FAQs for Telehealth

Why are we using Telehealth?

Inner Melbourne Clinical Psychology has decided to conduct sessions via Telehealth (phone or video consultations) as a response to the COVID-19 pandemic. By moving to Telehealth sessions we can help decrease the risk to our clients and psychologists of being exposed to the virus. 

What is Telehealth?

Telehealth includes telephone and online video technology such as Skype, Zoom and Coviu. Our preference is to use online video because this enables our psychologists and clients to see one another. Given that an estimated 60-65%  of communication is non verbal, we feel that this is an important benefit. That said, sometimes because of technical glitches with software or issues with internet connection telephone is the best option. 

How does it work?

If you are a current client, your psychologist will touch base with you about making arrangements for Telehealth for any upcoming appointments. If you haven’t heard from your psychologist yet, or have questions or concerns, you can also get in touch with our Support Team here.

If you have an online video  session booked in, before your appointment your psychologist will email you with a link that you can click on at the time of your appointment to begin your session. 

If you have a phone session booked in, your psychologist will call your mobile phone from a private number.

You will receive the same reminder for your appointment that you always do. We’re asking people to be particularly mindful of giving us at least 48 hours notice if you need to cancel or reschedule your appointment. This means that we are more likely to be able to offer your time to someone else who is waiting to be seen.

What do I need?

You’ll need either a smartphone, tablet or computer with an internet connection, camera and microphone (these are built into most modern devices). Headphones can also help with audio quality. We also encourage you to find a private room at home so you can speak freely and won’t be interrupted. A bedroom with a door you can close works well but you can even sit in your car if that feels more private! Please ensure your phone or computer is fully charged and has adequate internet speed.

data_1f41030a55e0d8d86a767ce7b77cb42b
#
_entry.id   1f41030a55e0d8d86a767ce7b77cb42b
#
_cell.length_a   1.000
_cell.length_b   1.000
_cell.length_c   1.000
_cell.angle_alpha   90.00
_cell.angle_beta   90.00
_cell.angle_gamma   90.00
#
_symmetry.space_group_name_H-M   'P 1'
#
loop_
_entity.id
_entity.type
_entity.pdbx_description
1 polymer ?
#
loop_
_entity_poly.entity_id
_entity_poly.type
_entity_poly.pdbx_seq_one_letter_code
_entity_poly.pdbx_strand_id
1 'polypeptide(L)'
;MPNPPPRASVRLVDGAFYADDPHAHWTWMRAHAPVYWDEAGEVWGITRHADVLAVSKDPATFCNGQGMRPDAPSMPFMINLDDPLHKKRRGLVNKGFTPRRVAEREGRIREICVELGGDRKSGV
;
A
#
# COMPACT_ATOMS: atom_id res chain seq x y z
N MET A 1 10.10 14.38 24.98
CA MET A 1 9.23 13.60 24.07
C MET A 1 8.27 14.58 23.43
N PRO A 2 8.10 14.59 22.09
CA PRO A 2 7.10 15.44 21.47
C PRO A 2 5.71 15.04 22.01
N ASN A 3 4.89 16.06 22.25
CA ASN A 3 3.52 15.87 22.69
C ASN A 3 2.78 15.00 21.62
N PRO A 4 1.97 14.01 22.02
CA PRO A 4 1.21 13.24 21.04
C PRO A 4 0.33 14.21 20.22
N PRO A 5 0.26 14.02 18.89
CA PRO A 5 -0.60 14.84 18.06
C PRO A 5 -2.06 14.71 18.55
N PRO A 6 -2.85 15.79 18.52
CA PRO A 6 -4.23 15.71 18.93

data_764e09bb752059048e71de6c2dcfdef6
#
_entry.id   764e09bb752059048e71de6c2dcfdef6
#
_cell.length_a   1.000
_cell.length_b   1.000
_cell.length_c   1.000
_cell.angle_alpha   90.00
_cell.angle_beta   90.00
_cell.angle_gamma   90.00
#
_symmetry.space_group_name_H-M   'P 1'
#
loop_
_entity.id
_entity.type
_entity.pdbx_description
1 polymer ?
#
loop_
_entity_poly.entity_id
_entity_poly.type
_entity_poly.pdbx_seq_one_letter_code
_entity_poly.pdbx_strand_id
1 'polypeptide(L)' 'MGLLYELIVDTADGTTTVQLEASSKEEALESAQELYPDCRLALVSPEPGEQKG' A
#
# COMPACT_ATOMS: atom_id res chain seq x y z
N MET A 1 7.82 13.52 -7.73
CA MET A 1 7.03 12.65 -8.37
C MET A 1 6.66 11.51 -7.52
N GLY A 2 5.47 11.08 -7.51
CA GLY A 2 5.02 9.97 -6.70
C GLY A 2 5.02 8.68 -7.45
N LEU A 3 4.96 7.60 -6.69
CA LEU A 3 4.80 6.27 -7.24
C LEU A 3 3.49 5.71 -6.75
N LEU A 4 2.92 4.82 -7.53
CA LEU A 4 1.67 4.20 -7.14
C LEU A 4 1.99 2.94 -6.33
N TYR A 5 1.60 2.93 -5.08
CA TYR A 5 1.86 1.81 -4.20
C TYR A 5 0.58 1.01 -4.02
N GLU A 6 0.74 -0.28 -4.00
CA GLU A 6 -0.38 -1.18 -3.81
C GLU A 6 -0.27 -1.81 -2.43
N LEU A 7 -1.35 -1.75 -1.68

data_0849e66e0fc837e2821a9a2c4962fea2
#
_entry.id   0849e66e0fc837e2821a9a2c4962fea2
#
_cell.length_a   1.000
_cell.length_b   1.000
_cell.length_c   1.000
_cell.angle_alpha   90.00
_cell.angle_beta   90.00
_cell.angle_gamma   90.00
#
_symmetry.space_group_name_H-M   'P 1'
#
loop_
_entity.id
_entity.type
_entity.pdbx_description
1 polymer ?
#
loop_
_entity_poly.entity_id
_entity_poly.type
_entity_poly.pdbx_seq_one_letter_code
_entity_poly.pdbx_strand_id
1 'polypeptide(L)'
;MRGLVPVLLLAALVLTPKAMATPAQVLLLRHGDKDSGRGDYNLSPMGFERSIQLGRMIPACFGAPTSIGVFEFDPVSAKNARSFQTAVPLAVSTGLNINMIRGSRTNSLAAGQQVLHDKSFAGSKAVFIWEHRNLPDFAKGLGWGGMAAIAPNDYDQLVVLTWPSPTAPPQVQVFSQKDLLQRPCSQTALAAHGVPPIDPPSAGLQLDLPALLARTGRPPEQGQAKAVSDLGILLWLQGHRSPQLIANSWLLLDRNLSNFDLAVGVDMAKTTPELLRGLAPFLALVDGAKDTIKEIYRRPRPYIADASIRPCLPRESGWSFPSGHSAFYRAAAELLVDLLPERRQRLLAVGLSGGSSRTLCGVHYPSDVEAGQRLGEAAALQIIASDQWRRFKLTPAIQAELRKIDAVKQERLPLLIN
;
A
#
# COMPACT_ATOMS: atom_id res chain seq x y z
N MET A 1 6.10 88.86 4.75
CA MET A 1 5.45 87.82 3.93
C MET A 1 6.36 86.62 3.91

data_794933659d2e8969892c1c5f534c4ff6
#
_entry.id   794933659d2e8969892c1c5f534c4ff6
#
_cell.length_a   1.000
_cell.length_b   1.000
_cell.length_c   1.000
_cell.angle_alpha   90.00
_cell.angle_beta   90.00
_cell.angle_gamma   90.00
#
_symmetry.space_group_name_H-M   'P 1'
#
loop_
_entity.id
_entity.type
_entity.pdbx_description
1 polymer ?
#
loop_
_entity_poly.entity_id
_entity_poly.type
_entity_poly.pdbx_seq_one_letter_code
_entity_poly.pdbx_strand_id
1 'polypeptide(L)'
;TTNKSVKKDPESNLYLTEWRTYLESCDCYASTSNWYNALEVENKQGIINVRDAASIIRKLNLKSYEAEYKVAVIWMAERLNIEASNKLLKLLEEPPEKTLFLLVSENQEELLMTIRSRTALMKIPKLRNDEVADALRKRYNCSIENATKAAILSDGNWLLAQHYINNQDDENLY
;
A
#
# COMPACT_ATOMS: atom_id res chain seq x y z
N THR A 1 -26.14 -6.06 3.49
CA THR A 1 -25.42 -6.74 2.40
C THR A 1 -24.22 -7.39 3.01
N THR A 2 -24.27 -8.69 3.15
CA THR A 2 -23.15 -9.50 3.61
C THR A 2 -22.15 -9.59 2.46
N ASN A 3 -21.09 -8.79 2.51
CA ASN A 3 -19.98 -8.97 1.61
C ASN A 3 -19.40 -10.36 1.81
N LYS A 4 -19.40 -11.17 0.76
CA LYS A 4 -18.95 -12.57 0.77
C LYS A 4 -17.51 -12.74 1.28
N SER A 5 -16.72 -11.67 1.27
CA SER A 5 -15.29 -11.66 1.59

Is Telehealth effective?

Research studies have found that seeing an online psychologist is as effective as face to face treatment. A systematic review (Backhaus et al., 2012) of 42 studies found that online psychology was as effective as in person treatment for a range of different client groups (e.g. children/adults, gender and ethnic background) and a range of different issues (e.g. trauma, depression and anxiety). This review also found that clients reported high levels of satisfaction when seeing an online psychologist, comparable to satisfaction levels with face to face sessions.

Another study reviewed 23 research papers to see whether the connection between the client and the psychologist (sometimes called “the therapeutic alliance) was the same via online psychology (Simpson & Reid, 2014). Client ratings of the bond between themselves and their therapist was at least as high as face to face therapy. This study suggested that clients may feel safer to speak more openly with an online psychologist, with some reports of reduced shame and embarrassment when discussing challenging issues.

What if I’m not sure if Telehealth is for me?

We understand that the idea of Telehealth can be daunting. Your psychologist will be more than happy to discuss any questions or concerns you may have. If you’re not sure if Telehealth is for you, we’d encourage you to give it a try and see what you think. Lots of people are surprised by how similar it is to face to face.

When will face to face sessions resume?

In response to Melbourne being in lockdown for a second time, we have made a decision to return entirely to Telehealth in order to keep our clients and staff as safe as possible. We will reconsider face to face appointments again when the rates of community transmission begin to decrease.

How long are Telehealth sessions?

Sessions are the same length as regular sessions, approximately 50 minutes. If you are having an initial couples therapy session it will be 90 minutes (unless you’ve arranged otherwise).

How does Medicare work with Telehealth?

If you have a Mental Health Treatment Plan/GP referral your psychologist will be able to process a rebate for you after each of your sessions. This means that you will need to pay for your session in full and your psychologist will arrange for Medicare to send a rebate to your bank account, reducing your out of pocket costs significantly.

All clients with a Mental Health Treatment Plan have access to at least ten Medicare subsidised sessions per calendar year. From 7th August 2020, if you have a Medicare referral all Victorians and in some circumstances, clients from other states, will have access to an additional ten sessions per calendar year due to the COVID-19 pandemic. For more information about eligibility you can learn more here.

Self-Help Resources for Coronavirus

The coronavirus crisis is creating uncertain and challenging times for us all. Now more than ever we need to look after our mental health. We’ve got plenty of evidence-based, practical resources to help you through. Click here to take a look.

Things are changing fast around here, so this page will be updated as more information comes to hand and as new questions arise. If we haven’t answered your question here though, get in touch with our Support Team here. We’re here to help.